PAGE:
Rectangular coordinates to polar coordinates

1) I'm asked to find 2 sets of polar coordinates for the point for 0≤ θ< 2pi from a given pair of rectangular coordinates . For instance, one of the coordinates was (-3,4). I found r = plus and minus 5.Then θ= arctan (y/x)= arctan (4/-3)= -.9273
I know you add pi and 2pi to this value to get the two values of θ. This yields 2.2143 and 5.3559. How do you know which θ value corresponds to which r value? The answer given is (5, 2.2143) and (-5, 5.3559).

2) There was another problem. The given rect. coordinates were (7/4, 5/2). I found r to equal plus and minus 3.0516. θ=arctan (y/x)= arctan (5/2) / (7/4)= .9601
My confusion here was that I added pi and 2pi to .9601 just like I'd done in the problem above, expecting it to give me my two θ values, not knowing that it was already one of my θ values. I was only supposed to add pi to it. The answer given was (-3.0516, 4.1017) and (3.0516, .9601). My question is why was this problem different from the one above? I don't know when you're supposed to add pi and 2pi. I don't know why it's done to begin with actually.

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1. remember that while rectangular coordinates define one and only point, the position of a point using polar coordinates is not unique.
In general any point (r, Ø) can also be represented by (-r, π+Ø)

e.g. (using degrees)
look at the point defined by (6, 150°)
to get to that point, I would go 6 units in the direction of 150° or I could go (150+180)° or 330° and go in the opposite direction , then 6 units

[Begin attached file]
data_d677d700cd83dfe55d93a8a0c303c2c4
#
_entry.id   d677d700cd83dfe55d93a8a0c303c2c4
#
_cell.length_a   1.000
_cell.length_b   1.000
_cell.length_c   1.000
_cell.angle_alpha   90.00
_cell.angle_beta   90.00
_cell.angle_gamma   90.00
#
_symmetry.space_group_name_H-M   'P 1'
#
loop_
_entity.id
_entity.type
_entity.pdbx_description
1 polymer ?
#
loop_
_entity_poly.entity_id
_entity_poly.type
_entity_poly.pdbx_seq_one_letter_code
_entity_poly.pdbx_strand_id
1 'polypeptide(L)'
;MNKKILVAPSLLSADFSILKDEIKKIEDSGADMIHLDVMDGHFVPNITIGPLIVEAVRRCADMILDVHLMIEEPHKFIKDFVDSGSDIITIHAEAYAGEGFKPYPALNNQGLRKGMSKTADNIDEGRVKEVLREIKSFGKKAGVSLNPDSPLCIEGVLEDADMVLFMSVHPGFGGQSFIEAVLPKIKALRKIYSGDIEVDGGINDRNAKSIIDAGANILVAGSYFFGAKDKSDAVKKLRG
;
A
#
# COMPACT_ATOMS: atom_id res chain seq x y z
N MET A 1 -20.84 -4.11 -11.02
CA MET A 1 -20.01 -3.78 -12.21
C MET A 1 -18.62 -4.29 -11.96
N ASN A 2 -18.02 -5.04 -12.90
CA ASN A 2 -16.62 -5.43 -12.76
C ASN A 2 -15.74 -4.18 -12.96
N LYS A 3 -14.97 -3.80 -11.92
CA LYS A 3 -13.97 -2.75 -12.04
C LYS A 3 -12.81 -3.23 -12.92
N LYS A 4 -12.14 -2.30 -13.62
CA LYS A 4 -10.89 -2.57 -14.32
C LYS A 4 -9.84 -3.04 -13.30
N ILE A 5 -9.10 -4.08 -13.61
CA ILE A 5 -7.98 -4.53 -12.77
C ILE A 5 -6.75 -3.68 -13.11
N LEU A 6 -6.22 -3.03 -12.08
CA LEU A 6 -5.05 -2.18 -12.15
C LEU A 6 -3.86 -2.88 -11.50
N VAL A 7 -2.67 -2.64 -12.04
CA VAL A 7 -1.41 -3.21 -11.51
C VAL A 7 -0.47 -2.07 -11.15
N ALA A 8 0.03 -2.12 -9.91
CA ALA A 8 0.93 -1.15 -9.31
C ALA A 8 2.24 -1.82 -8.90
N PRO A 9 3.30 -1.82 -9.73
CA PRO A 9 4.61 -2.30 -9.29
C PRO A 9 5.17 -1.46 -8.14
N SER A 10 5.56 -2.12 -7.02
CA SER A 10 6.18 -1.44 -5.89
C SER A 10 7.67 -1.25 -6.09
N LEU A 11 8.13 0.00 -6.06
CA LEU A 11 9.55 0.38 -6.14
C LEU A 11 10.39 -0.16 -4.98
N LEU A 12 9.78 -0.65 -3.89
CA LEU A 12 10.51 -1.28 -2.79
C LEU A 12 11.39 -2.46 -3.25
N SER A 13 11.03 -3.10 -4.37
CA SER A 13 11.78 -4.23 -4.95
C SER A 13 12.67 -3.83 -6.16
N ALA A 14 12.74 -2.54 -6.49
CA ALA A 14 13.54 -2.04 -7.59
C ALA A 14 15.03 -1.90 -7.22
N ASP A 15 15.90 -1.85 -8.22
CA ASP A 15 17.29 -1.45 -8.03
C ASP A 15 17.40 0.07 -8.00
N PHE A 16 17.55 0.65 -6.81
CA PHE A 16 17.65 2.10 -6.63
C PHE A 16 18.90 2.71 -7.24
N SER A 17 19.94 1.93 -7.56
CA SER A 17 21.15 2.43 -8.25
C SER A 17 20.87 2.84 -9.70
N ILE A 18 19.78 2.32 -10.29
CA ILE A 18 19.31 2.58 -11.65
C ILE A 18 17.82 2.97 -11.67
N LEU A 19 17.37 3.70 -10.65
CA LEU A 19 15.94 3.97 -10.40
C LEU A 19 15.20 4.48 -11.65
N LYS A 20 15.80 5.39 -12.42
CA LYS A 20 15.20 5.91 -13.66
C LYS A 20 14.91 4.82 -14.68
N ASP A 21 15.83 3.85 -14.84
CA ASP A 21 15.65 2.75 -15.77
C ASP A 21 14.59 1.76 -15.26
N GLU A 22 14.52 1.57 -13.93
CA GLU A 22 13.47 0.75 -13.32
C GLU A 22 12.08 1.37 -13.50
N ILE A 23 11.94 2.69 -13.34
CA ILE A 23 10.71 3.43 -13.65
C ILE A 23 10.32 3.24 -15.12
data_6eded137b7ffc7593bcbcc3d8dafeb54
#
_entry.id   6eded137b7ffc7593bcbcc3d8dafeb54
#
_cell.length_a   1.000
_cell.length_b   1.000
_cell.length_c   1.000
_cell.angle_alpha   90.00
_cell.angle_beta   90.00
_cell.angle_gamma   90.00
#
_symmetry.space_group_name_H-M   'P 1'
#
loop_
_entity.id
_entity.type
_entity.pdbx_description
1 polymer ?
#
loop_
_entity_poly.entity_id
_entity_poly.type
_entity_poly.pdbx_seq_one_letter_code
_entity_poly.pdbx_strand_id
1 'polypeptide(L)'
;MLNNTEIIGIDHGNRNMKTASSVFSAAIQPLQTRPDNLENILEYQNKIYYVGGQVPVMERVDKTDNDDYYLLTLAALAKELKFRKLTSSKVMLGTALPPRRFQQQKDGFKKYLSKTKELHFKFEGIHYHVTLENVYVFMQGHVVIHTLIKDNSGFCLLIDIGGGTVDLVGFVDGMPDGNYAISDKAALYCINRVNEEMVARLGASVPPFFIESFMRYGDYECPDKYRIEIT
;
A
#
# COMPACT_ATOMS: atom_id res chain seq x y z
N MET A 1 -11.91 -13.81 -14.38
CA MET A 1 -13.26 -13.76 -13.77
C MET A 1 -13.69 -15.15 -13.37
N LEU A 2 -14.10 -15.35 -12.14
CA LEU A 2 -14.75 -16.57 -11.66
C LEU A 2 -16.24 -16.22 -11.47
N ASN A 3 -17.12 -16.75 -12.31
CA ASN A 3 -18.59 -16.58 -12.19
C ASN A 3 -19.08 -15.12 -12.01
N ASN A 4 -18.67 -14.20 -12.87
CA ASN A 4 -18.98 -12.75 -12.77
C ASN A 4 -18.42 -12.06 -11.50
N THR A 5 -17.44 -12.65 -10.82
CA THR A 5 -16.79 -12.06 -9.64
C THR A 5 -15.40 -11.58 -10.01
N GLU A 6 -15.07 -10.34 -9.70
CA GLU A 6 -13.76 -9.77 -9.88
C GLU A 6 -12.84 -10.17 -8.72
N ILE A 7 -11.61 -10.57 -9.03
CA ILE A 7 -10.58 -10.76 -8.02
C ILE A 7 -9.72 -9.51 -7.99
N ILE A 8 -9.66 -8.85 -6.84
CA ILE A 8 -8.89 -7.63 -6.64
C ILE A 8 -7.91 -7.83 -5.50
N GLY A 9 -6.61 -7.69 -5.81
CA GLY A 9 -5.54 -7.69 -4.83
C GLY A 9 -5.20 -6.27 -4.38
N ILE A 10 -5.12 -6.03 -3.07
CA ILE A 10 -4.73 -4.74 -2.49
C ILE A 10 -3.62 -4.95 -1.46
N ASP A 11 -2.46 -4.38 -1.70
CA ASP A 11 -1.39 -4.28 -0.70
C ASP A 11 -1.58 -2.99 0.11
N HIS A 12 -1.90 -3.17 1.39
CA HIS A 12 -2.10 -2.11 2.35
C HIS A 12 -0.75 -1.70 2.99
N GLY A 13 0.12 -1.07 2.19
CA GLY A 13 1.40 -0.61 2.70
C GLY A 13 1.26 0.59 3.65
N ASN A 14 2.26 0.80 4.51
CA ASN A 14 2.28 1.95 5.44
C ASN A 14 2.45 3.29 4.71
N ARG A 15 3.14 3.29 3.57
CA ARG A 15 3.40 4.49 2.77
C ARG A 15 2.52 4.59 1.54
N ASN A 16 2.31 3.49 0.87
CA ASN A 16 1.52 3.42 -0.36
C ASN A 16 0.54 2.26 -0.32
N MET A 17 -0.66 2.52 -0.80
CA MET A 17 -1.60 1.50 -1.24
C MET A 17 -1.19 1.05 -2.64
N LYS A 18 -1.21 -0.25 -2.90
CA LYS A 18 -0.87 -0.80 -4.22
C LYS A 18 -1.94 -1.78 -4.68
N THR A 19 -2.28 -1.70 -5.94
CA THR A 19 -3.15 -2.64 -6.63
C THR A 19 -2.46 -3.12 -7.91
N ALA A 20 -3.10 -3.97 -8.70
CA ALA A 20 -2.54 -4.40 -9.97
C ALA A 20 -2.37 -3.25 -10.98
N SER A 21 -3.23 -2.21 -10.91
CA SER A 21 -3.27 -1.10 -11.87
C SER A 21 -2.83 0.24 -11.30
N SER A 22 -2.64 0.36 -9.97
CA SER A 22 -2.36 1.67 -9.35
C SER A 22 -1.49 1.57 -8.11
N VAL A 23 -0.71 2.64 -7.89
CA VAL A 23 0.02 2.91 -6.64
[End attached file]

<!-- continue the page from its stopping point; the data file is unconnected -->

so (6, 150°) is equivalent to (-6,330°)
in radians that would be (6, 5π/6) <-----> (-6, 11π/6)

I usually get the angle in standard position by ignoring the negative sign, then using the CAST rule to place the angle in the quadrant matching the given point.
so arctan(4/3) = .9273
but (-3,4) is in II , so my angle = π - .9273 = 2.2143
which gives us the first result of (5 , 2.2143)
and our second point is (-5 , 2.2143+π)
or (-5 , 5.3559)
Of course by adding 2π or multiples of 2π , you are just adding rotations, putting you in the same spot
e.g. (5, 2.214 + 6π) would end up at the same point.

Now to your second point: (7/4 , 5/2)
or (1.75 , 2.5) since we are going to decimals anyway.
the positive r value is 3.0516 (you had that)
angle in standard position = arctan (2.5/1.75) = .9601, and our point is in I
so one answer is (3.0516, .9601)
now add π and make the r negative, to give you
(-3.0516 , .9601+π) or (-3.0516 , 4.1017)
YEAHHH ,

Adding or subtracting multiples of 2π just adds or subtracts rotations, the sign on r would not change if you work with multiples of 2π

let me know if you want me to do another example.

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posted by Reiny

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